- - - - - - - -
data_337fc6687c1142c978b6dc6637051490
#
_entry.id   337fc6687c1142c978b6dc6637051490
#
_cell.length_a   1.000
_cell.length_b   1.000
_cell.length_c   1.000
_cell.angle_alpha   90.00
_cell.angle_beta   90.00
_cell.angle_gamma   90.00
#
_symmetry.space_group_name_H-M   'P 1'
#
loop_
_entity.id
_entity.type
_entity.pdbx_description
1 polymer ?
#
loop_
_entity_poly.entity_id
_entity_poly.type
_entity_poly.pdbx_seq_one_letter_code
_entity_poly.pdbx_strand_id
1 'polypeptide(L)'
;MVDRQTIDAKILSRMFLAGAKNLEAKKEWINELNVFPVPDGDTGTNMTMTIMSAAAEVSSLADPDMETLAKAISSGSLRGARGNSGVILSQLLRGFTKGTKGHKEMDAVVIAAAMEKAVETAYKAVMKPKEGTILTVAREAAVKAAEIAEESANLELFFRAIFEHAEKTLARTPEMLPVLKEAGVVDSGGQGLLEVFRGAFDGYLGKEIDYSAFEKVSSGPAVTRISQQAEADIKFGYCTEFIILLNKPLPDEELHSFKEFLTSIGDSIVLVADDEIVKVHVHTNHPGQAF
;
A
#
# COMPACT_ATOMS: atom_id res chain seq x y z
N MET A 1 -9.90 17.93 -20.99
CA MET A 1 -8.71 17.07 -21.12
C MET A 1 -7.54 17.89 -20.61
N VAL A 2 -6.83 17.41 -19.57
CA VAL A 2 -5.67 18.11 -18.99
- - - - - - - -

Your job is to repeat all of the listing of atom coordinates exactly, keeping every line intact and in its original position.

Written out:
data_337fc6687c1142c978b6dc6637051490
#
_entry.id   337fc6687c1142c978b6dc6637051490
#
_cell.length_a   1.000
_cell.length_b   1.000
_cell.length_c   1.000
_cell.angle_alpha   90.00
_cell.angle_beta   90.00
_cell.angle_gamma   90.00
#
_symmetry.space_group_name_H-M   'P 1'
#
loop_
_entity.id
_entity.type
_entity.pdbx_description
1 polymer ?
#
loop_
_entity_poly.entity_id
_entity_poly.type
_entity_poly.pdbx_seq_one_letter_code
_entity_poly.pdbx_strand_id
1 'polypeptide(L)'
;MVDRQTIDAKILSRMFLAGAKNLEAKKEWINELNVFPVPDGDTGTNMTMTIMSAAAEVSSLADPDMETLAKAISSGSLRGARGNSGVILSQLLRGFTKGTKGHKEMDAVVIAAAMEKAVETAYKAVMKPKEGTILTVAREAAVKAAEIAEESANLELFFRAIFEHAEKTLARTPEMLPVLKEAGVVDSGGQGLLEVFRGAFDGYLGKEIDYSAFEKVSSGPAVTRISQQAEADIKFGYCTEFIILLNKPLPDEELHSFKEFLTSIGDSIVLVADDEIVKVHVHTNHPGQAF
;
A
#
# COMPACT_ATOMS: atom_id res chain seq x y z
N MET A 1 -9.90 17.93 -20.99
CA MET A 1 -8.71 17.07 -21.12
C MET A 1 -7.54 17.89 -20.61
N VAL A 2 -6.83 17.41 -19.57
CA VAL A 2 -5.67 18.11 -18.99